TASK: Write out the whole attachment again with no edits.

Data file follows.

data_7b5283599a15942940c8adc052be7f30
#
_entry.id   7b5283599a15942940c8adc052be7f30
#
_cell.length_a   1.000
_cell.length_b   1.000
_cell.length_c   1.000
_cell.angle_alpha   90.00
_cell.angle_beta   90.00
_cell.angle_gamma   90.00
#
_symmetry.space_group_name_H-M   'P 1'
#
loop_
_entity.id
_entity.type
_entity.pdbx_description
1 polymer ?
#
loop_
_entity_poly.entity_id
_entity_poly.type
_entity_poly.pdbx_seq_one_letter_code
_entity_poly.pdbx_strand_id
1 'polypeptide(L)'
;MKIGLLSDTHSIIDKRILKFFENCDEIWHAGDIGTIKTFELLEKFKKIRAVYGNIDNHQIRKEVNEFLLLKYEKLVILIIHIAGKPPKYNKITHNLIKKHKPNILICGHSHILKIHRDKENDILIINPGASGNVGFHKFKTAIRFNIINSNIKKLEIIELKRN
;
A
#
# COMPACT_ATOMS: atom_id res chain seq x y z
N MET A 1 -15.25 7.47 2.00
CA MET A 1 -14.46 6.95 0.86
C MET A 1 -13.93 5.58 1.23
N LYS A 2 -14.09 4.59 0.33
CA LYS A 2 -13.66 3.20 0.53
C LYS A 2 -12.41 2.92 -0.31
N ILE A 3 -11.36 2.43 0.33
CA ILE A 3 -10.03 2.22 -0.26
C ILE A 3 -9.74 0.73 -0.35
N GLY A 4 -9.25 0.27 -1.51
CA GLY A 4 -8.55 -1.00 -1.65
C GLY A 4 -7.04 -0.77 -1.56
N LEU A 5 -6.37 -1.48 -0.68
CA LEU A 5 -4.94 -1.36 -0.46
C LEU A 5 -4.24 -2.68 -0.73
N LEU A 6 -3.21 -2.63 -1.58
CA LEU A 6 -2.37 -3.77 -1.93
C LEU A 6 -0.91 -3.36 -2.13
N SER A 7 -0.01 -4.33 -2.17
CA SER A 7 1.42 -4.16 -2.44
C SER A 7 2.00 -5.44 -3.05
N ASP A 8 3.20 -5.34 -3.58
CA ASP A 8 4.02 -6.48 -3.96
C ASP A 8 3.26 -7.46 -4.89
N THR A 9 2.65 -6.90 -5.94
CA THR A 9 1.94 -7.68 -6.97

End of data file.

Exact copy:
data_7b5283599a15942940c8adc052be7f30
#
_entry.id   7b5283599a15942940c8adc052be7f30
#
_cell.length_a   1.000
_cell.length_b   1.000
_cell.length_c   1.000
_cell.angle_alpha   90.00
_cell.angle_beta   90.00
_cell.angle_gamma   90.00
#
_symmetry.space_group_name_H-M   'P 1'
#
loop_
_entity.id
_entity.type
_entity.pdbx_description
1 polymer ?
#
loop_
_entity_poly.entity_id
_entity_poly.type
_entity_poly.pdbx_seq_one_letter_code
_entity_poly.pdbx_strand_id
1 'polypeptide(L)'
;MKIGLLSDTHSIIDKRILKFFENCDEIWHAGDIGTIKTFELLEKFKKIRAVYGNIDNHQIRKEVNEFLLLKYEKLVILIIHIAGKPPKYNKITHNLIKKHKPNILICGHSHILKIHRDKENDILIINPGASGNVGFHKFKTAIRFNIINSNIKKLEIIELKRN
;
A
#
# COMPACT_ATOMS: atom_id res chain seq x y z
N MET A 1 -15.25 7.47 2.00
CA MET A 1 -14.46 6.95 0.86
C MET A 1 -13.93 5.58 1.23
N LYS A 2 -14.09 4.59 0.33
CA LYS A 2 -13.66 3.20 0.53
C LYS A 2 -12.41 2.92 -0.31
N ILE A 3 -11.36 2.43 0.33
CA ILE A 3 -10.03 2.22 -0.26
C ILE A 3 -9.74 0.73 -0.35
N GLY A 4 -9.25 0.27 -1.51
CA GLY A 4 -8.55 -1.00 -1.65
C GLY A 4 -7.04 -0.77 -1.56
N LEU A 5 -6.37 -1.48 -0.68
CA LEU A 5 -4.94 -1.36 -0.46
C LEU A 5 -4.24 -2.68 -0.73
N LEU A 6 -3.21 -2.63 -1.58
CA LEU A 6 -2.37 -3.77 -1.93
C LEU A 6 -0.91 -3.36 -2.13
N SER A 7 -0.01 -4.33 -2.17
CA SER A 7 1.42 -4.16 -2.44
C SER A 7 2.00 -5.44 -3.05
N ASP A 8 3.20 -5.34 -3.58
CA ASP A 8 4.02 -6.48 -3.96
C ASP A 8 3.26 -7.46 -4.89
N THR A 9 2.65 -6.90 -5.94
CA THR A 9 1.94 -7.68 -6.97